South Dakota-based Kingdom Trust Co. agreed to pay a $1.5 million fine to the Treasury Department’s Financial Crimes Enforcement Network (FinCEN) for anti-money laundering (AML) deficiencies that resulted in violations of the Bank Secrecy Act (BSA).

“Kingdom Trust had virtually no process to identify and report suspicious transactions, resulting in it processing over $4 billion in international wires with essentially no controls,” said FinCEN Acting Director Himamauli Das in a press release Wednesday.

The details: Kingdom Trust, whose primary business offering is the provision of custody services to people with self-directed individual retirement accounts, provided account and payment services to foreign securities and investment firms located in Latin America that had elevated money laundering risks. Some of those transactions had connections to a “trade-based money laundering scheme and multiple securities fraud schemes that were the subject of both criminal and civil actions,” FinCEN said.

From 2016-21, the company had a “severely underdeveloped and ad hoc” process for identifying and reporting potential suspicious activity to FinCEN, according to the agency’s consent order. As a result, Kingdom Trust “willfully failed to timely and accurately report hundreds of suspicious transactions that flowed through Kingdom Trust into the U.S. financial system during the relevant time period,” the order said.

Compliance considerations: Kingdom Trust admitted FinCEN’s findings. The case marks the agency’s first enforcement action against a trust company.

Kingdom Trust failed to hire enough qualified, experienced AML compliance officers to review the thousands of transactions the firm generated daily, FinCEN said.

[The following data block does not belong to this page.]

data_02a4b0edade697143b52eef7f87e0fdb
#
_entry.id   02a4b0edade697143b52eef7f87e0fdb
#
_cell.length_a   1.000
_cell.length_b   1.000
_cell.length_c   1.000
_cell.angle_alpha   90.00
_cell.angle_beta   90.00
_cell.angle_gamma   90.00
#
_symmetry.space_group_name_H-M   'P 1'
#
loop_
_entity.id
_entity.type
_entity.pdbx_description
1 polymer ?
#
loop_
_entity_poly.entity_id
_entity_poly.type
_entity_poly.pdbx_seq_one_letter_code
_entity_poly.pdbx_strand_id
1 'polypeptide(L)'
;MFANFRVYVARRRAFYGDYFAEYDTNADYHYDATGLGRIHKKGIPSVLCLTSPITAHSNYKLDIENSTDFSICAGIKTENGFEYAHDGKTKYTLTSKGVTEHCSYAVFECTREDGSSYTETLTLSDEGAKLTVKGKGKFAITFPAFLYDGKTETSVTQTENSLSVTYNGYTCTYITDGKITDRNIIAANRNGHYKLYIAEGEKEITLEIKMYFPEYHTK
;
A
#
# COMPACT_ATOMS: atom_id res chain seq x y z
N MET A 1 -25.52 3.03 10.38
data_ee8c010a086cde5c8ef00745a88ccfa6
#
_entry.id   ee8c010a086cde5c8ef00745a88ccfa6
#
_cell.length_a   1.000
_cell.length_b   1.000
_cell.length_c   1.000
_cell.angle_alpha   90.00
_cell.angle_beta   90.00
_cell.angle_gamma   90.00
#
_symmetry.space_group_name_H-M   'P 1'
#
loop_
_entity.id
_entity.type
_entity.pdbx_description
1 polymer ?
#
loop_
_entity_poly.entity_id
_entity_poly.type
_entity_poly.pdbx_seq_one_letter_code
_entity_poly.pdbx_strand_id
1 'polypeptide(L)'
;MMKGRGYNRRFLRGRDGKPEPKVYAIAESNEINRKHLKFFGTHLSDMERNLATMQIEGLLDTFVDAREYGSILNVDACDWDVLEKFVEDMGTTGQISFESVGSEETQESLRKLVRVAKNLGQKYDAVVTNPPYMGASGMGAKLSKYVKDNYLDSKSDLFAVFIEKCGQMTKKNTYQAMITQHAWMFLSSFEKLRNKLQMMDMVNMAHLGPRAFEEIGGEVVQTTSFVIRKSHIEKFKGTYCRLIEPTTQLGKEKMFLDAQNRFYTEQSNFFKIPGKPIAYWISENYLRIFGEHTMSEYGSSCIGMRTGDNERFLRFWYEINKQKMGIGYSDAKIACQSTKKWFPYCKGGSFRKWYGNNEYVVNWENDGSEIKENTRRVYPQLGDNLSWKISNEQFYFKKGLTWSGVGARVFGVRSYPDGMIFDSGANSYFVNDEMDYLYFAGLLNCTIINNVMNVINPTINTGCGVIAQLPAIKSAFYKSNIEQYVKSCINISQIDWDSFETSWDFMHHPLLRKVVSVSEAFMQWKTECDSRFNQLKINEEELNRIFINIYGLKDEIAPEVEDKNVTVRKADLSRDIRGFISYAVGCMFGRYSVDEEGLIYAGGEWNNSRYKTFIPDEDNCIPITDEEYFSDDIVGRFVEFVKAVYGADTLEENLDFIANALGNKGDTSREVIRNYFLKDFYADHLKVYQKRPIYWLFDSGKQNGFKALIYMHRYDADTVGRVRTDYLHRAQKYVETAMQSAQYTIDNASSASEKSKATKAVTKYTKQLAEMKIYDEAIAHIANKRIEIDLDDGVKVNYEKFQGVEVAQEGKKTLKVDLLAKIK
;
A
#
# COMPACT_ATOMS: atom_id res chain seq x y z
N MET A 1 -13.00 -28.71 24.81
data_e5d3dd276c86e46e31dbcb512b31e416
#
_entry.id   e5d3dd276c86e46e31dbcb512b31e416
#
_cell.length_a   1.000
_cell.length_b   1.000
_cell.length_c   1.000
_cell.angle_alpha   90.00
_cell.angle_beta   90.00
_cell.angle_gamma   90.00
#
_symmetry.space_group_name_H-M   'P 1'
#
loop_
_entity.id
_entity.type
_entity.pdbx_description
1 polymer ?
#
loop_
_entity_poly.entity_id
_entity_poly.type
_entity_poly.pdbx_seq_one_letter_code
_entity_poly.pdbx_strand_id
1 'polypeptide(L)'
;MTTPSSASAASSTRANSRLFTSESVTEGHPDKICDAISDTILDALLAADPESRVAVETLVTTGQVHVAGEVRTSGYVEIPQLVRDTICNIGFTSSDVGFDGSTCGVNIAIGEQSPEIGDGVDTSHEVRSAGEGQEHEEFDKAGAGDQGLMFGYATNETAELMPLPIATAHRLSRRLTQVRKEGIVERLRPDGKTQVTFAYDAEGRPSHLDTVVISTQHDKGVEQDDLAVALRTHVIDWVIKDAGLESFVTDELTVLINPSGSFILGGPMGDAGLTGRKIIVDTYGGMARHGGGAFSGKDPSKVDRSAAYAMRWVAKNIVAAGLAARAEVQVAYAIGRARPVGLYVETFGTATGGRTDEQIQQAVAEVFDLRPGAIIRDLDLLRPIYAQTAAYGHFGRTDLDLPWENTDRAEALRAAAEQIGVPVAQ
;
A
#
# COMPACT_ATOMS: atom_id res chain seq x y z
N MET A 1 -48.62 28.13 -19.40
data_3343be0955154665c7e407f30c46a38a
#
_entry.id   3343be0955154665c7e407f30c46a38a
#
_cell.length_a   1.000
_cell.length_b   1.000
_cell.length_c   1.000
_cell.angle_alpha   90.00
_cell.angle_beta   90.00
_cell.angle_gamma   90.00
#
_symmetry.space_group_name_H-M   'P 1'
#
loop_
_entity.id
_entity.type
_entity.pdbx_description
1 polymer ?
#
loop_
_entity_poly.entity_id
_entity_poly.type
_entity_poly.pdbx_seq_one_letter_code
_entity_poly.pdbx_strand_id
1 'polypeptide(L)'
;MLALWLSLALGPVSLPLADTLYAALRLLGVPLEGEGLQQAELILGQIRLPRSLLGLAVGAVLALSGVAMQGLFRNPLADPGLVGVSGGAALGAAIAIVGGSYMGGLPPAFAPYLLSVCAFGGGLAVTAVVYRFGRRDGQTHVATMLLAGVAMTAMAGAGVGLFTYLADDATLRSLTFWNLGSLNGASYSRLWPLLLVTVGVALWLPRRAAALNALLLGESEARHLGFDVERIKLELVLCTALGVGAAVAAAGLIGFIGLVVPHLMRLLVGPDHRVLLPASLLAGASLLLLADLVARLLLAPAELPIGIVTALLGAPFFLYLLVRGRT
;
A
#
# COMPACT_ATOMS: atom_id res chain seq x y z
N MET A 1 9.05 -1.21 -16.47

Before 2018, there was no standalone process at Kingdom Trust to identify and report suspicious activity. Operations staff were tasked with flagging potentially suspicious activity as part of their duties, FinCEN said.

From 2018-20, a compliance employee with no prior AML experience would be tasked with conducting a daily review of all the prior day’s transactions for potentially suspicious activity. In July 2020, Kingdom Trust hired a compliance officer with AML experience, FinCEN said.

Even so, Kingdom Trust’s procedure for identifying suspicious activity was “substantially inadequate,” the order stated.

Daily transaction reports did not contain contextual information about the customer, the source of funds, or the counterparty. Despite having thousands of daily transactions to review, the process was conducted manually and likely failed to identify numerous red flags for suspicious activity, FinCEN said.

Kingdom Trust also failed to address the AML risks posed by its Latin American business lines despite several banks closing accounts held by Kingdom Trust clients and after a BSA/AML audit conducted by a third party cited deficiencies in its processes.

Kingdom Trust did not respond to a request for comment.